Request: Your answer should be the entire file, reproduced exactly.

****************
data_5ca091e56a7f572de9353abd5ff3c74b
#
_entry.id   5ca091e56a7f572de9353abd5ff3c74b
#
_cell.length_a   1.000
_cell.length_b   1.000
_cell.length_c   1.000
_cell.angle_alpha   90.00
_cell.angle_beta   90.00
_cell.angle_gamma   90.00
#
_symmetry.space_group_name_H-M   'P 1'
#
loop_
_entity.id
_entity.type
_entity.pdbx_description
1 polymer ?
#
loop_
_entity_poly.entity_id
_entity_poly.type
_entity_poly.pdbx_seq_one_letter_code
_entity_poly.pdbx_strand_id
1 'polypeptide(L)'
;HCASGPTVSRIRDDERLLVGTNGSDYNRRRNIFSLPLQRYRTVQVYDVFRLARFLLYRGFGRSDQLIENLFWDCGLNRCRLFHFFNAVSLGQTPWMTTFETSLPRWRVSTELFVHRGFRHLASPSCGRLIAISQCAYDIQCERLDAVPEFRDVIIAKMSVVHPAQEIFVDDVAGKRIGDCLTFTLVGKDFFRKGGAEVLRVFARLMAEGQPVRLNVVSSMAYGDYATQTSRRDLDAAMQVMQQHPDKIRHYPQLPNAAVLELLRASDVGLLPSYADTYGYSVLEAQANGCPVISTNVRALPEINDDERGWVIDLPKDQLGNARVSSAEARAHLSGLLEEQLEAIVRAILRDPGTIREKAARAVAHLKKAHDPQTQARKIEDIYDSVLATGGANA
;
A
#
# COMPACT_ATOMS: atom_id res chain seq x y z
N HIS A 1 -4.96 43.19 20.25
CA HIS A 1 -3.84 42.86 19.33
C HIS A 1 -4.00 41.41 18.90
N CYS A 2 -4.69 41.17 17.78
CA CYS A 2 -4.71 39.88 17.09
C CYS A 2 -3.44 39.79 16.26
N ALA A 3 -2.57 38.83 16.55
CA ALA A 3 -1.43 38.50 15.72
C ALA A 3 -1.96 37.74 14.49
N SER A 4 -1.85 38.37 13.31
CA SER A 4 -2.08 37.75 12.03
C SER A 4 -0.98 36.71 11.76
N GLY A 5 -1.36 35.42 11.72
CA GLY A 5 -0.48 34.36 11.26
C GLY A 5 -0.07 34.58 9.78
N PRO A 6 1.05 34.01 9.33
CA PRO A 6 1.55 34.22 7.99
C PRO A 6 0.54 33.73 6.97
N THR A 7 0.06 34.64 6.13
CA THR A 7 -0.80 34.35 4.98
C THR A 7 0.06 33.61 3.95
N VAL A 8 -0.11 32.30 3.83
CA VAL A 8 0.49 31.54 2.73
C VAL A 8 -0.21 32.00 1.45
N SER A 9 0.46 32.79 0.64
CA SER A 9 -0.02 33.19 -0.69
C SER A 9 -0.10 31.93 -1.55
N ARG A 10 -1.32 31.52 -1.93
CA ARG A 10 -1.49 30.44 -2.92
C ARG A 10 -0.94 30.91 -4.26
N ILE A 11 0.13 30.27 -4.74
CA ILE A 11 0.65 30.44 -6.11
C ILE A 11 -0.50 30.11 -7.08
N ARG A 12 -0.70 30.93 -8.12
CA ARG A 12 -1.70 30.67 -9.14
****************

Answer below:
data_5ca091e56a7f572de9353abd5ff3c74b
#
_entry.id   5ca091e56a7f572de9353abd5ff3c74b
#
_cell.length_a   1.000
_cell.length_b   1.000
_cell.length_c   1.000
_cell.angle_alpha   90.00
_cell.angle_beta   90.00
_cell.angle_gamma   90.00
#
_symmetry.space_group_name_H-M   'P 1'
#
loop_
_entity.id
_entity.type
_entity.pdbx_description
1 polymer ?
#
loop_
_entity_poly.entity_id
_entity_poly.type
_entity_poly.pdbx_seq_one_letter_code
_entity_poly.pdbx_strand_id
1 'polypeptide(L)'
;HCASGPTVSRIRDDERLLVGTNGSDYNRRRNIFSLPLQRYRTVQVYDVFRLARFLLYRGFGRSDQLIENLFWDCGLNRCRLFHFFNAVSLGQTPWMTTFETSLPRWRVSTELFVHRGFRHLASPSCGRLIAISQCAYDIQCERLDAVPEFRDVIIAKMSVVHPAQEIFVDDVAGKRIGDCLTFTLVGKDFFRKGGAEVLRVFARLMAEGQPVRLNVVSSMAYGDYATQTSRRDLDAAMQVMQQHPDKIRHYPQLPNAAVLELLRASDVGLLPSYADTYGYSVLEAQANGCPVISTNVRALPEINDDERGWVIDLPKDQLGNARVSSAEARAHLSGLLEEQLEAIVRAILRDPGTIREKAARAVAHLKKAHDPQTQARKIEDIYDSVLATGGANA
;
A
#
# COMPACT_ATOMS: atom_id res chain seq x y z
N HIS A 1 -4.96 43.19 20.25
CA HIS A 1 -3.84 42.86 19.33
C HIS A 1 -4.00 41.41 18.90
N CYS A 2 -4.69 41.17 17.78
CA CYS A 2 -4.71 39.88 17.09
C CYS A 2 -3.44 39.79 16.26
N ALA A 3 -2.57 38.83 16.55
CA ALA A 3 -1.43 38.50 15.72
C ALA A 3 -1.96 37.74 14.49
N SER A 4 -1.85 38.37 13.31
CA SER A 4 -2.08 37.75 12.03
C SER A 4 -0.98 36.71 11.76
N GLY A 5 -1.36 35.42 11.72
CA GLY A 5 -0.48 34.36 11.26
C GLY A 5 -0.07 34.58 9.78
N PRO A 6 1.05 34.01 9.33
CA PRO A 6 1.55 34.22 7.99
C PRO A 6 0.54 33.73 6.97
N THR A 7 0.06 34.64 6.13
CA THR A 7 -0.80 34.35 4.98
C THR A 7 0.06 33.61 3.95
N VAL A 8 -0.11 32.30 3.83
CA VAL A 8 0.49 31.54 2.73
C VAL A 8 -0.21 32.00 1.45
N SER A 9 0.46 32.79 0.64
CA SER A 9 -0.02 33.19 -0.69
C SER A 9 -0.10 31.93 -1.55
N ARG A 10 -1.32 31.52 -1.93
CA ARG A 10 -1.49 30.44 -2.92
C ARG A 10 -0.94 30.91 -4.26
N ILE A 11 0.13 30.27 -4.74
CA ILE A 11 0.65 30.44 -6.11
C ILE A 11 -0.50 30.11 -7.08
N ARG A 12 -0.70 30.93 -8.12
CA ARG A 12 -1.70 30.67 -9.14